Australia is a vast, mostly sparsely populated country where public transport is often neither comprehensive nor convenient, and can sometimes be nonexistent. Anyone whose experience of Australia is limited to travelling the east coast might hotly dispute this, but on the whole it’s true. Many travellers find that the best way to see the place is to purchase a car, and it’s certainly the only way to get to those interesting out-of-the-way places without taking a tour.
Motorcycles are another popular way of getting around. The climate is good for bikes for much of the year, and the many small trails from the road into the bush lead to perfect spots to spend the night. Bringing your own motorcycle into Australia will entail an expensive shipping exercise, valid registration in the country of origin and a Carnet de passages en douanes – this is an internationally recognised customs document that allows the holder to import their vehicle without paying customs duty or taxes. To get one, apply to a motoring organisation/association in your home country. You’ll also need a rider’s licence and a helmet. A fuel range of 350km will cover fuel stops up the Centre and on Hwy 1 around the continent. The long, open roads are tailor-made for large-capacity machines above 750cc.
For cheaper alternatives to the car-hire prices charged by big-name international firms, try one of the many local outfits. Remember, though, that if you want to travel a significant distance you will want unlimited kilometres, and that cheap car hire often comes with serious restrictions.
A small 4WD like a Suzuki Vitara or Toyota Rav4 is $85 to $100 a day. A Toyota Landcruiser is at least $150, which should include insurance and some free kilometres (100km to 200km a day, or sometimes unlimited).
Check the insurance conditions carefully, especially the excess, as it can be onerous – in the NT $5000 is typical, but this can often be reduced to around $1000 (or even to nil) by paying an extra daily charge (around $50). Even for a 4WD, insurance offered by most companies may not cover damage caused travelling ‘off-road’, meaning anywhere that isn’t a maintained bitumen or dirt road.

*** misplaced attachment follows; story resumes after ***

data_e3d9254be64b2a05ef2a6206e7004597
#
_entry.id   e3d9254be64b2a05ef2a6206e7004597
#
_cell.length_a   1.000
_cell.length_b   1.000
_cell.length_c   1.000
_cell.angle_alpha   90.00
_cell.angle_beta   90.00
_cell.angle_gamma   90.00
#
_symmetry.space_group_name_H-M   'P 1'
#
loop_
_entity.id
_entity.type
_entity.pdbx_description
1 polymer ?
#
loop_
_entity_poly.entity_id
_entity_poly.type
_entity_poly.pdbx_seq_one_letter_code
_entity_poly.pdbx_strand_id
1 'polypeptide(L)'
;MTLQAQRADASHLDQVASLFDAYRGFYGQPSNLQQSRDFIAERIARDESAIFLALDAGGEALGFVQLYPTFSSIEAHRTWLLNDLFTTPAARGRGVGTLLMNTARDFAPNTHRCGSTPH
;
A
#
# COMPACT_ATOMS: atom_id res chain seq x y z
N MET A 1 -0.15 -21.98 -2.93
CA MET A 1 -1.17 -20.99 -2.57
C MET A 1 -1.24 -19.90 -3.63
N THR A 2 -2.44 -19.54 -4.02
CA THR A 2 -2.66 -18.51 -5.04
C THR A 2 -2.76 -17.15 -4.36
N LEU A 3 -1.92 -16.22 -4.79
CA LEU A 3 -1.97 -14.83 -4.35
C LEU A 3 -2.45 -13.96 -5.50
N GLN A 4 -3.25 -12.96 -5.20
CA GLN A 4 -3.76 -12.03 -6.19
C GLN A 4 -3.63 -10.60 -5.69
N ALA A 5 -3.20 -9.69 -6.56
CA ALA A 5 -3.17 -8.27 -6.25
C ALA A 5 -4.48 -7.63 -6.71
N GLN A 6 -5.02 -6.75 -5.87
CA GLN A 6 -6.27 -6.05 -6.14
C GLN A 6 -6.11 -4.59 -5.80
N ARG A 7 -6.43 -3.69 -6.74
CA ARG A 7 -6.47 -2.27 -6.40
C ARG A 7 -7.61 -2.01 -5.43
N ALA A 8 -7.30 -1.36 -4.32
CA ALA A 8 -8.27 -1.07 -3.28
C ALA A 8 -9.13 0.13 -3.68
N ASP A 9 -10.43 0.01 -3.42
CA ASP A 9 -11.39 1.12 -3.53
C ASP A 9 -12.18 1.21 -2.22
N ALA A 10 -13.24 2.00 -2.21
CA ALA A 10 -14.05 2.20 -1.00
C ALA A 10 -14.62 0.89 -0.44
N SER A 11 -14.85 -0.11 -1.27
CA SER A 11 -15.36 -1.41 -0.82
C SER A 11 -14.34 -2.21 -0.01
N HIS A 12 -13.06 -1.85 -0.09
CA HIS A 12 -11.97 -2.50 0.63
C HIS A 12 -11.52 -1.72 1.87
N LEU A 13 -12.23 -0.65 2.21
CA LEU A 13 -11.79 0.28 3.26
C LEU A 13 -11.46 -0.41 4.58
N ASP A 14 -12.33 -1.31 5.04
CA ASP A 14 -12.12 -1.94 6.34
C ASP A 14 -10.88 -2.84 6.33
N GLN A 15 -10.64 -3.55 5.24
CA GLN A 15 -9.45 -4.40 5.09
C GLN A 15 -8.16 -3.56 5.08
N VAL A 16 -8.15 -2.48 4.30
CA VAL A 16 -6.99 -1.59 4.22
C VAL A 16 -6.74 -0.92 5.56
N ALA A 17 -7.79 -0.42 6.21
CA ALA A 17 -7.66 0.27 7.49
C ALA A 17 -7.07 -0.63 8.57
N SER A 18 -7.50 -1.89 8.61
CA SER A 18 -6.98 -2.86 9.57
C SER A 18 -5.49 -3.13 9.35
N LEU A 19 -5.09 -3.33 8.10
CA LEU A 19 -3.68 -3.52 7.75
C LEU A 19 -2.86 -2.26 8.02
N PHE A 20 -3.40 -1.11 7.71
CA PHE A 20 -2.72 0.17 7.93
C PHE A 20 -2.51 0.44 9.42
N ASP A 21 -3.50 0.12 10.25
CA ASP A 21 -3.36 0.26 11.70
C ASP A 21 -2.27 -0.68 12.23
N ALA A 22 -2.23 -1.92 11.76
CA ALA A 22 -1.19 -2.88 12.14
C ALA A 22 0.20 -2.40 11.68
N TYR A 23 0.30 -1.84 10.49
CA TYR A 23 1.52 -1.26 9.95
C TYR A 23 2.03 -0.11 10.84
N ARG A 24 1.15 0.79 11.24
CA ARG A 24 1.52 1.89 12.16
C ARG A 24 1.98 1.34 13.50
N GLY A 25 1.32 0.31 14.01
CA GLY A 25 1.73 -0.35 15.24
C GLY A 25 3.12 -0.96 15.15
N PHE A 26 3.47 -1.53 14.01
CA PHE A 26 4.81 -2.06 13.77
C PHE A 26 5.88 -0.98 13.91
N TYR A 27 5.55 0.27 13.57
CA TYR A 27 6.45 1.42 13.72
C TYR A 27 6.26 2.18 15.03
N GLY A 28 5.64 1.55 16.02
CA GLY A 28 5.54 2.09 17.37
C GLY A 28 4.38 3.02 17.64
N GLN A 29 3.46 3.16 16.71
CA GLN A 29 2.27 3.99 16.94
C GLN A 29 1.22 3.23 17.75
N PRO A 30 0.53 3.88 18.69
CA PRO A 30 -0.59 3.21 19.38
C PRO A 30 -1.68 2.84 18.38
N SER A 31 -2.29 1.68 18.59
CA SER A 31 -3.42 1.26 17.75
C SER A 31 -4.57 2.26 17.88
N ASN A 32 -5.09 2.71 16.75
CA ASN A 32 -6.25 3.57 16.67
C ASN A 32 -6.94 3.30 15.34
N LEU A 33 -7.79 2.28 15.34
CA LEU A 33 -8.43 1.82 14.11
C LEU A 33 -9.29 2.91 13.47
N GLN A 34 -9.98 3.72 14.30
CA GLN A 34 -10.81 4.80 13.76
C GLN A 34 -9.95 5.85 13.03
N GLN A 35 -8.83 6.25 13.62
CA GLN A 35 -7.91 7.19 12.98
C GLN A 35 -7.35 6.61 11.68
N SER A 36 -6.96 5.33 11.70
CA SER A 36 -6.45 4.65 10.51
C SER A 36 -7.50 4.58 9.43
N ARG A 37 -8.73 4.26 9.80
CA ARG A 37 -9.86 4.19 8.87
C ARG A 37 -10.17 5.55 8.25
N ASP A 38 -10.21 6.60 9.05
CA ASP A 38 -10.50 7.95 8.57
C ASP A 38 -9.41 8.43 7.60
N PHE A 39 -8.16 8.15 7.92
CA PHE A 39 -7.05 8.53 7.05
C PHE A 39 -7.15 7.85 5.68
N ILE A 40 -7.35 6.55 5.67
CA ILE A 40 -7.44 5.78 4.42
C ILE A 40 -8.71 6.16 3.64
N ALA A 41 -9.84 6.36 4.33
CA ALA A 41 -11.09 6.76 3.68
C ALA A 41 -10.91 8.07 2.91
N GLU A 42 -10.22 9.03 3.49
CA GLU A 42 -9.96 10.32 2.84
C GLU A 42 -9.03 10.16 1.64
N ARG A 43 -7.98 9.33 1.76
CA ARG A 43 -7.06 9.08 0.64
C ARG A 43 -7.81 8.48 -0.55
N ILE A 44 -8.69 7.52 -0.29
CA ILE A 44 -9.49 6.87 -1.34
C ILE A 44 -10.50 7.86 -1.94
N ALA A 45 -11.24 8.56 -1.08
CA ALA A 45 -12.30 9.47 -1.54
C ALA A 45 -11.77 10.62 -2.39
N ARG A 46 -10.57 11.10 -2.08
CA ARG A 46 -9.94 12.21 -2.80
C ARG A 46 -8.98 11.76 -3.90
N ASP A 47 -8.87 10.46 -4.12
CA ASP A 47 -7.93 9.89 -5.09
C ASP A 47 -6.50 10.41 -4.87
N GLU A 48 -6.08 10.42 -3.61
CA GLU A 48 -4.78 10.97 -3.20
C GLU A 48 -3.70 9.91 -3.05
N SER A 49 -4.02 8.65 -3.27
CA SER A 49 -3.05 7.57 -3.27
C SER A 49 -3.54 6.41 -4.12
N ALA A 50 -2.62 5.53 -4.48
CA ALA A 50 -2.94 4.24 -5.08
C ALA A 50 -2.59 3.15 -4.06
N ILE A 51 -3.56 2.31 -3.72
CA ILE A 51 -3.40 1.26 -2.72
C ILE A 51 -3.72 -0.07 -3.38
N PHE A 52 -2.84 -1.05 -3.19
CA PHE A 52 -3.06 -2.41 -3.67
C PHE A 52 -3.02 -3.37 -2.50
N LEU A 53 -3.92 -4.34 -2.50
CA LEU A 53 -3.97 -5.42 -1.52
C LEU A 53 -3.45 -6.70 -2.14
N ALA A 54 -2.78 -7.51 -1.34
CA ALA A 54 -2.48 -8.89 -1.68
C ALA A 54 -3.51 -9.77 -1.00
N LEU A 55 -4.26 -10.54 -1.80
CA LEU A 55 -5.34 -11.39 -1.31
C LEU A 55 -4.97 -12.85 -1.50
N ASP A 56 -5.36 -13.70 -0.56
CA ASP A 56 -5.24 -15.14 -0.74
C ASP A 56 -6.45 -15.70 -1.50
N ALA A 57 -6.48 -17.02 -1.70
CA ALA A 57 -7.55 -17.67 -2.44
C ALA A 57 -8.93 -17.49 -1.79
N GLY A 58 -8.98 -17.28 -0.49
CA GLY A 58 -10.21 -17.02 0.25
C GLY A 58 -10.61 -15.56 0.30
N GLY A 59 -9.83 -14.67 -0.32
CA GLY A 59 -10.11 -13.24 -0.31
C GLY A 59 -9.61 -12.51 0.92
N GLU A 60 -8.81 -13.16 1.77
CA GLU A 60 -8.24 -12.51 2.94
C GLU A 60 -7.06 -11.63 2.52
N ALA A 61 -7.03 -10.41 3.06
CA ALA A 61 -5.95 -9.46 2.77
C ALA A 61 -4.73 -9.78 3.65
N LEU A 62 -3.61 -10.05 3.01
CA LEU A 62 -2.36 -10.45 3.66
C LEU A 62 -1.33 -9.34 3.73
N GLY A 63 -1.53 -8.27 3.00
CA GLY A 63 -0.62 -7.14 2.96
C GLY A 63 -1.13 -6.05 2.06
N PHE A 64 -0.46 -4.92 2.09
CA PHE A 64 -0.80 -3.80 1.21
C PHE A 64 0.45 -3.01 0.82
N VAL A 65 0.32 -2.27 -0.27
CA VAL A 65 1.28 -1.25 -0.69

Hertz, Budget and Avis have 4WD rentals, with one-way rentals possible between the eastern states and the NT. Britz Rentals (1800 331 454; www.britz.com.au) hires out fully equipped 2WD and 4WD campervans. Rates start from around $50 (two-berth) or $65 (four-berth) per day for a minimum hire of five days (with unlimited kilometres), but the price escalates dramatically in peak season. It costs an extra $53 per day to reduce the insurance excess from $5000 to a few hundred dollars. One-way rentals are also possible.
In Australia, third-party personal injury insurance is included in the vehicle registration cost, ensuring that every registered vehicle carries at least minimum insurance. We recommend extending that minimum to at least third-party property insurance – minor collisions can be amazingly expensive.
When it comes to hire cars, understand your liability in the event of an accident. Rather than risk paying out thousands of dollars, you can take out your own comprehensive car insurance or (the usual option) pay an additional daily amount to the rental company for an ‘insurance excess reduction’ policy. This reduces the excess you must pay in the event of an accident from between $2000 and $5000 to a few hundred dollars.
Be aware that if travelling on dirt roads you will not be covered by insurance unless you have a 4WD. Also, most companies’ insurance won’t cover the cost of damage to glass (including the windscreen) or tyres.
You can drive all the way around Australia on Hwy 1 and through the Centre from Adelaide to Darwin without leaving sealed roads. However, if you really want to see outback Australia, there are plenty of routes that breathe new life into the phrase ‘off the beaten track’.
While you may not need 4WD or fancy equipment to tackle most of these roads, you do need to be carefully prepared for the isolation and lack of facilities. Vehicles should be in good condition and have reasonable ground clearance. Always carry a tow rope so that some passing good Samaritan can pull your broken-down car to the next garage.
When travelling to very remote areas, such as the central deserts, it’s advisable to carry a high-frequency (HF) radio transceiver equipped to pick up the Royal Flying Doctor Service bases. A satellite phone and Global Positioning System (GPS) finder can also be handy. Of course, all this equipment comes at a cost, but travellers have perished in the Australian desert after breaking down.
Always carry plenty of water. In warm weather allow 5L per person per day and an extra amount for the radiator, carried in several containers.
Do not attempt the tougher routes during the hottest part of the year (October to April inclusive) – apart from the risk of heat exhaustion, simple mishaps can lead to tragedy at this time. Conversely, there’s no point going anywhere on outback dirt roads if there has been recent flooding. Get local advice before heading off into the middle of nowhere.
If you do run into trouble in the back of beyond, don’t wander off – stay with your car. It’s easier to spot a car than a human from the air, and you wouldn’t be able to carry a heavy load of water very far anyway. SA police suggest you carry two spare tyres (for added safety) and, if stranded, try to set fire to one of them (let the air out first) – the pall of smoke will be seen for miles.
Running 520km from Marree in SA to Birdsville just across the border of Queensland, this old droving trail is one of Australia’s best-known outback routes. It’s generally feasible to travel it in any well-prepared, conventional vehicle.